Here's the image I found (I wish I knew where it came from originally - apparently he's a male model, but unfortunately I can find no photo credit to acknowledge).

Here's what I did with him.

I still need to do some work, but he's pretty much how I imagine my character to look, barring the nose (which needs to be bigger) and the hair, (which needs to be shinier). Still, it's a start, and I'm going to do the same with my other main characters when I find images which suit them, as this small expenditure of effort has already helped me to connect with who my hero is.

Do any other writers do stuff like this?  I'd love to know.

Lucy's new picture book, Bear's Best Friend, is published by Bloomsbury 
"A charming story about the magic of friendship which may bring a tear to your eye" Parents in Touch 
"The language is a joy…thoughtful and enjoyable" Armadillo Magazine. 
"Coats's ebullient, sympathetic story is perfectly matched by Sarah Dyer's warm and witty illustrations." The Times   
Her latest series for 7-9s, Greek Beasts and Heroes is out now from Orion Children's Books.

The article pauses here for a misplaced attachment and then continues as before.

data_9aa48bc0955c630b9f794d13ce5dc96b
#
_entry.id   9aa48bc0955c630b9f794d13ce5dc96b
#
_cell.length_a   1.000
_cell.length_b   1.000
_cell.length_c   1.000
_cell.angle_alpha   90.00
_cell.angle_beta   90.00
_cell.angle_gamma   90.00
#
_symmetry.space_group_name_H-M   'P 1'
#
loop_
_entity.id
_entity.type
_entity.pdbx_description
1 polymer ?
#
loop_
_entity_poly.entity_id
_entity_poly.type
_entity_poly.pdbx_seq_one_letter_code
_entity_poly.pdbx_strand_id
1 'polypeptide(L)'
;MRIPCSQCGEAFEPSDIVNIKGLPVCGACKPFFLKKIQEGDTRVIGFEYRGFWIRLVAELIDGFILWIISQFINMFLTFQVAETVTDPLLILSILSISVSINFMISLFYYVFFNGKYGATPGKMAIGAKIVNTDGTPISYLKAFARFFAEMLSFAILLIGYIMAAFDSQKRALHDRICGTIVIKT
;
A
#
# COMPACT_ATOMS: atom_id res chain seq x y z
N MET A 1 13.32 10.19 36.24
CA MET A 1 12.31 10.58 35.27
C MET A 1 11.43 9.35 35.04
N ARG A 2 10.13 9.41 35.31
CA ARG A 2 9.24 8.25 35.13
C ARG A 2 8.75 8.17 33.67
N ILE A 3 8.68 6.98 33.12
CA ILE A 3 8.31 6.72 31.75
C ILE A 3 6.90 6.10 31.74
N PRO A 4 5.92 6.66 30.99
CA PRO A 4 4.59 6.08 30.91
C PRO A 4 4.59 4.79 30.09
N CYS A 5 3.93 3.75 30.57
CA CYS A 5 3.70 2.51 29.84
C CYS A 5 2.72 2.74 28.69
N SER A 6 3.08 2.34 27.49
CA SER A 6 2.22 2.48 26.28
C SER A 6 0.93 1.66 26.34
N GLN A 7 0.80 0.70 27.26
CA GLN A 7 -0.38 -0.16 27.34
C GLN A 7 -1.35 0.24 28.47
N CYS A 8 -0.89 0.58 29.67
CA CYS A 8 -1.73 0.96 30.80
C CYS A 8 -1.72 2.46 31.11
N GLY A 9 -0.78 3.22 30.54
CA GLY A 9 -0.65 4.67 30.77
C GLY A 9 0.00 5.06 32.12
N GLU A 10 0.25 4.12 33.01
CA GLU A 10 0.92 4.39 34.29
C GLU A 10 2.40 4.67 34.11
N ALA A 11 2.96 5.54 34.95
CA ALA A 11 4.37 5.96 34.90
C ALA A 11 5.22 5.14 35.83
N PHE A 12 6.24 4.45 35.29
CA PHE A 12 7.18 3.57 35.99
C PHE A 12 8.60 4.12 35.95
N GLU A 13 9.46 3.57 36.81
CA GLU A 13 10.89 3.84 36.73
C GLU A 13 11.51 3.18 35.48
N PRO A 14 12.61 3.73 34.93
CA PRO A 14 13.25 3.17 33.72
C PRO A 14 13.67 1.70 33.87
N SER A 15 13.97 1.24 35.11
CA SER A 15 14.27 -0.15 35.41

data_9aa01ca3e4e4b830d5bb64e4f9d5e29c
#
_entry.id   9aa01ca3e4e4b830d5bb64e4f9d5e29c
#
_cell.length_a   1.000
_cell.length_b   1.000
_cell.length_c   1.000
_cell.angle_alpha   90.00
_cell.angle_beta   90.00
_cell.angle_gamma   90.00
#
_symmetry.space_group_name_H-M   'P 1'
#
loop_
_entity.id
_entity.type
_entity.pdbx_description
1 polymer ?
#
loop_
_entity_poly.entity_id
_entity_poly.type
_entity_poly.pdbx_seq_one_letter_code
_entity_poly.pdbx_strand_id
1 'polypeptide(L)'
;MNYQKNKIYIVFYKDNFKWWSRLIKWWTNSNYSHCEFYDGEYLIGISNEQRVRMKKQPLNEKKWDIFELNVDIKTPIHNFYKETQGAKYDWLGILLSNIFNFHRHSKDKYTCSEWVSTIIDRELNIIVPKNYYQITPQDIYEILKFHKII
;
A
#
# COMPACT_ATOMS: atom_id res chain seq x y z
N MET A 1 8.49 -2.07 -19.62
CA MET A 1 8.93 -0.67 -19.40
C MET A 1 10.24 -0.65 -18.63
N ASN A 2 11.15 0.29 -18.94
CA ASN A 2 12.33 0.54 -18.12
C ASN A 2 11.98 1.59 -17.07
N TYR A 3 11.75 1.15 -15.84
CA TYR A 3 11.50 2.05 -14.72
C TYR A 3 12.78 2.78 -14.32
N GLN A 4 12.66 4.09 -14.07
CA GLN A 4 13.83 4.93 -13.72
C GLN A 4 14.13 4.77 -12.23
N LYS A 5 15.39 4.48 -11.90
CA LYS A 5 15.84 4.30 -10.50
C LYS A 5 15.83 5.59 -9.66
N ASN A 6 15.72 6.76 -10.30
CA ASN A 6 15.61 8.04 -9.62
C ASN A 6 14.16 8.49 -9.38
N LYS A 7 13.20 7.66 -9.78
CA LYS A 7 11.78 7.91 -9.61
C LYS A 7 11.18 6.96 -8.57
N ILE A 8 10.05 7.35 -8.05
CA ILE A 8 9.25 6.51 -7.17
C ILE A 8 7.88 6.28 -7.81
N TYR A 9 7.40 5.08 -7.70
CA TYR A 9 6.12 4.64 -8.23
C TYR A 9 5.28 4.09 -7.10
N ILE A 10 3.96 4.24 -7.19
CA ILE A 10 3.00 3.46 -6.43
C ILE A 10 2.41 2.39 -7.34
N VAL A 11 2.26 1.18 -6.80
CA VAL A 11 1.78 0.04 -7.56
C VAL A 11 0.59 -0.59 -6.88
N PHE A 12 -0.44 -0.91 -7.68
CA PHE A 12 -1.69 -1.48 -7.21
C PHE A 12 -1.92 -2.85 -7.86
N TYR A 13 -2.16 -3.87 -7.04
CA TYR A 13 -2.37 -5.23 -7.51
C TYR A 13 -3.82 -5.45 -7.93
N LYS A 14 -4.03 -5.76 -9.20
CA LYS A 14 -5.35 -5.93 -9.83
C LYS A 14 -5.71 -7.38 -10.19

Lucy's Website
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Lucy's Scribble City Central Blog (A UK Top 10 Children's Literature Blog)
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Lucy is represented by Sophie Hicks at Ed Victor Ltd


Tabatha said...

Clever idea!

Stroppy Author said...

Yes and no! Sort of tried it and then returned to a paper scrapbook. But I think that's because most of the images I needed for my current project came from printed sources and it seemed silly to scan them in just to add to Pinterest when a glue stick was easier.

I'm pleased it works for you - and I can see I might well make it work with another project. In fact, I might go and make a micro one now for a short story as currently I'be got all the pictures for that in a Word document...

Sue Purkiss said...

Interesting idea! But as far as characters are concerned, I'm not sure I want an exact idea of what they look like. I don't when I'm reading, either - one or two details are good, but I don't normally want a detailed picture.